• Write What You Know
  • This is a well-known mantra for fiction writers, yet many fail to adhere to this simple principle of fiction writing.  When you write about things you know and experiences you’ve had, the writing is easier to read and comes across as more authentic.  Another thing is to write in the genre you read.  Don’t start writing Sci-Fi if you’ve never and have no interest in seeing Star Trek(or any other Science Fiction staple).  

  • Become a “shut in”
  • When you’re ready to start, find a place away from distraction  If you are planning on writing a long work of fiction, you will essentially be “living in the story.”  Be prepared to shut yourself in as you work on bringing your tale to life.  Turn the phones off, as well as the Internet.  Let your significant others know you’ll be unavailable from this time to this time.  If you have kids, this will be a bit harder, but it can be done.

  • Keep Moving Forward
  • Don’t get caught up in the past; keep writing each day without taking time to go back and reread.  You’ll have time to fix everything later.  Even if you only spend 10 or 15 minutes everyday writing, it’ll keep you on the right track and stave off writer’s block.  

  • Put it Away When You’re Finished
  • When you’re finished, put it away.  Shove it in a drawer, ignore the file on your harddrive.  Whatever it takes to let it sit and settle for awhile.  I usually send mine to a critique partner and it can take anywhere from 2 days to 2 months to get your ms back, so you’ll have a decent length of time between the finish and the revisions.  In the meantime…

  • Start a New Project
  • Get started right away on a new WIP to increase the space between you and your previous work.  This will help you to come back with a new perspective and keep your productivity level high in the process.  Not to mention keeping your creative juices flowing.

  • Return to Your Finished Product
  • After some time has passed, pull out your manuscript and read the piece with a pair of fresh eyes.  Chances are you will find ways to improve upon and revise the story to make it flow more smoothly.  Sometimes it will unfortunately mean rewriting it.  As what happened to me with my first, FALLEN.  I went back with fresh eyes and realized how horrible it was.  Now I’ve rewritten it, given it a new title and it’s MUCH better than it was.  

  • Revise and Edit
  • Cuts will have to be made and the revision process can be time consuming, but will help out when you’re ready to share your work with at least 5 beta readers.  Make sure that you polish your work as much as possible before giving it out to others for their opinions.  Eliminating clutter and proofreading errors will help to get honest feedback without trivial details getting in the way.  Keep in mind though, that no matter how well you edit, there will always be something you miss and don’t let it fluster you.  No one is perfect.


    I hope these 10 tips helped and gave you a little insight on how I do my writing process.  How do you write?  Is there something you do that I didn’t mention?  Go ahead and post your answers in the comments section.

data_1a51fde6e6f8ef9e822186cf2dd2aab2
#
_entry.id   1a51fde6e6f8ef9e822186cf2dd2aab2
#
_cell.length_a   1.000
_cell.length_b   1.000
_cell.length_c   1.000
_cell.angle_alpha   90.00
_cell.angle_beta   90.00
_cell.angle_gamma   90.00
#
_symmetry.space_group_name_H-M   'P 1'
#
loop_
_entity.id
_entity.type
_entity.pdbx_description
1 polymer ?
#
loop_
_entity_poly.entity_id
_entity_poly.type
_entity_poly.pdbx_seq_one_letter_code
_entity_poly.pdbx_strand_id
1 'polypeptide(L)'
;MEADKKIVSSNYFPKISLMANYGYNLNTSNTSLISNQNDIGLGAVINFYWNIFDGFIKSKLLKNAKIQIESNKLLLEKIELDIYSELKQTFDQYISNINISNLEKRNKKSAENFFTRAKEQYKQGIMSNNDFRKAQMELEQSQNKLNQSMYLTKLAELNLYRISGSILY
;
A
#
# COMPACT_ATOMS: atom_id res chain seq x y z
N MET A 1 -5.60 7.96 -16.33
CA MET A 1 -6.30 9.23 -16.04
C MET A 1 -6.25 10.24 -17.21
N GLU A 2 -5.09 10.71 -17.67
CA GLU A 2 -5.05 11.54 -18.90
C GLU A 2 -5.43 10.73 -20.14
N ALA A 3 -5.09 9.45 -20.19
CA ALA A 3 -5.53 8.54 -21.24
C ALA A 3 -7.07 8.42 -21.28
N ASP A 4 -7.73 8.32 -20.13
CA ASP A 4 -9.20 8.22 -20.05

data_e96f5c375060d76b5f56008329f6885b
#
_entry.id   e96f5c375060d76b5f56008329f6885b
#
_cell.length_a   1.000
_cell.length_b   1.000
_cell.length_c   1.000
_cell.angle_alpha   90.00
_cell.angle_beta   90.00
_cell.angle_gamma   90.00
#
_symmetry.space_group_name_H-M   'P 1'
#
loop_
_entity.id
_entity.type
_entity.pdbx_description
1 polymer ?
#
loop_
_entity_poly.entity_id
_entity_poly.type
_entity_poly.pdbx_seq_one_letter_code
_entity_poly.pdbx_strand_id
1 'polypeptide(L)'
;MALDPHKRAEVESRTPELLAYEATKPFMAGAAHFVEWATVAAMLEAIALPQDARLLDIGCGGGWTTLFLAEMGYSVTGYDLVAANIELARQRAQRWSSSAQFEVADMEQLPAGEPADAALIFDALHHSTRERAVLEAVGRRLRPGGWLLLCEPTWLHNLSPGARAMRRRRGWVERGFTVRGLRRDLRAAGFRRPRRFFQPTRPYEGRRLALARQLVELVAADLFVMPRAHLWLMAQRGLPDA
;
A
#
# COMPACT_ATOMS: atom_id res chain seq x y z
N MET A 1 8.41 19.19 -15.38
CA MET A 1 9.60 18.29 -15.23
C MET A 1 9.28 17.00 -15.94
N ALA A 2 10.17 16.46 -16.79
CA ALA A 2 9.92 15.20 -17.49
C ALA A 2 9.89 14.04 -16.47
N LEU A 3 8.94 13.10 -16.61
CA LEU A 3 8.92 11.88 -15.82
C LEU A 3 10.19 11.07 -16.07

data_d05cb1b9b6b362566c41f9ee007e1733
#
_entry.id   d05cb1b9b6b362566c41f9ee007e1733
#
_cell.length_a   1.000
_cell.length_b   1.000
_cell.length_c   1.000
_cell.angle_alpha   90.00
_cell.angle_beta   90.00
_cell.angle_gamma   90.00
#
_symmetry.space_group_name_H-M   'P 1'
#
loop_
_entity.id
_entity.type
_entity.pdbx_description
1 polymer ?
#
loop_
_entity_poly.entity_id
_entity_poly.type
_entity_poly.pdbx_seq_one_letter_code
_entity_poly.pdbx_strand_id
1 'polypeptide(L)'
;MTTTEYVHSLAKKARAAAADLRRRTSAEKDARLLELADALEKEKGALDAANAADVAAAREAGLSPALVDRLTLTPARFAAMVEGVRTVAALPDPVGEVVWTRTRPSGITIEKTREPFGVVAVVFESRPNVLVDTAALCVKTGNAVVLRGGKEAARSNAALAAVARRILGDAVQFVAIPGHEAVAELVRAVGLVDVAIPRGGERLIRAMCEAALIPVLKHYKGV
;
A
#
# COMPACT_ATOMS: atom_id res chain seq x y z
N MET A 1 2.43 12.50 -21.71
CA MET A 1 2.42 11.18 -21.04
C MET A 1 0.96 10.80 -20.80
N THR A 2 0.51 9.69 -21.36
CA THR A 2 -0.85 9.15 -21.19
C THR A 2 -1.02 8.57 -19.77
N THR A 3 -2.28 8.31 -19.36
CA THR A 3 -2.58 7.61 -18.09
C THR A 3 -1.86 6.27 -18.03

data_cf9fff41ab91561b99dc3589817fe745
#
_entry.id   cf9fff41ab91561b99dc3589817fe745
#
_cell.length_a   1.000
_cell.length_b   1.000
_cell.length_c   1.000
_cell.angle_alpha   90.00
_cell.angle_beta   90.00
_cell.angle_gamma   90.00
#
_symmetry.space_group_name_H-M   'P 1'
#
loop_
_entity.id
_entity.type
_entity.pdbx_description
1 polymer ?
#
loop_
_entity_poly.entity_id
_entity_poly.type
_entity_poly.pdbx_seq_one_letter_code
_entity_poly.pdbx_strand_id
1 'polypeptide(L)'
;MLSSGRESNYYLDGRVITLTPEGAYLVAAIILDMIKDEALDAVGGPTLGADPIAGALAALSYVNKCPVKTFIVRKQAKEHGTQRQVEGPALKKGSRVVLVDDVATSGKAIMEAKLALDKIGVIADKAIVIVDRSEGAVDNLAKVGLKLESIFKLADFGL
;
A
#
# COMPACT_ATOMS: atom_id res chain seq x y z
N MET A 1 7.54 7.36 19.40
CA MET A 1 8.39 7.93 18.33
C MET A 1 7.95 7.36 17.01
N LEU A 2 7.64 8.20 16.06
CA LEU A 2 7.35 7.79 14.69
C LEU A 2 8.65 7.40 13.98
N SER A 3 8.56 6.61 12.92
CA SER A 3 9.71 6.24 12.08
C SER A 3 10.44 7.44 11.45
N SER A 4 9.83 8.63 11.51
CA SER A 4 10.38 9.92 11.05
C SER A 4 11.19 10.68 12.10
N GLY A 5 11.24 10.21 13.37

Read Full Post »

    Since today is Friday and, at least in Florida, raining mooses and cows.  LOL.  I decided to go and do something a little silly to perk up everyone’s spirits for the long holiday weekend.  Here’s a few newspaper oopses to brighten your day.  I hope you enjoy.  





    1. IMPORTANT NOTICE: If you are one of hundreds of parachuting enthusiasts who bought our Easy Sky Diving book, please make the following correction: on page 8, line 7, the words “state zip code” should have read “pull rip cord.”

    2. It was incorrectly reported last Friday that today is T-shirt Appreciation Day. In fact, it is actually Teacher Appreciation Day.

    3. There was a mistake in an item sent in two weeks ago which stated that Ed Burnham entertained a party at crap shooting. It should have been trap shooting.

    4.From a California bar association’s newsletter: Correction — the following typo appeared in our last bulletin: “Lunch will be gin at 12:15 p.m.” Please orrect to read “12 noon.”

    5. We apologize to our readers who received, through an unfortunate computer error, the chest measurements of members of the Female Wrestlers Association instead of the figures on the sales of soybeans to foreign countries.

    6. In Frank Washburn’s March column, Rebecca Varney was erroneously identified as a bookmaker. She is a typesetter.

    7. There are two important corrections to the information in the update on our Deep Relaxation professional development program. First, the program will include meditation, not medication. Second, it is experiential, not experimental.

    8. Our article about Jewish burial customs contained an error: Mourners’ clothing is rent — that is, torn — not rented.

    9. In the City Beat section of Friday’s paper, firefighter Dwight Brady was misidentified. His nickname in the department is “Dewey.” Another firefighter is nicknamed “Weirdo.” We apologize for our mistake.

    10. Just to keep the record straight, it was the famous Whistler’s Mother, not Hitler’s, that was exhibited. There is nothing to be gained in trying to explain how this error occurred.

    11. Our newspaper carried the notice last week that Mr. Oscar Hoffnagle is a defective on the police force. This was a typographical error. Mr. Hoffnagle is, of course, a detective on the police farce.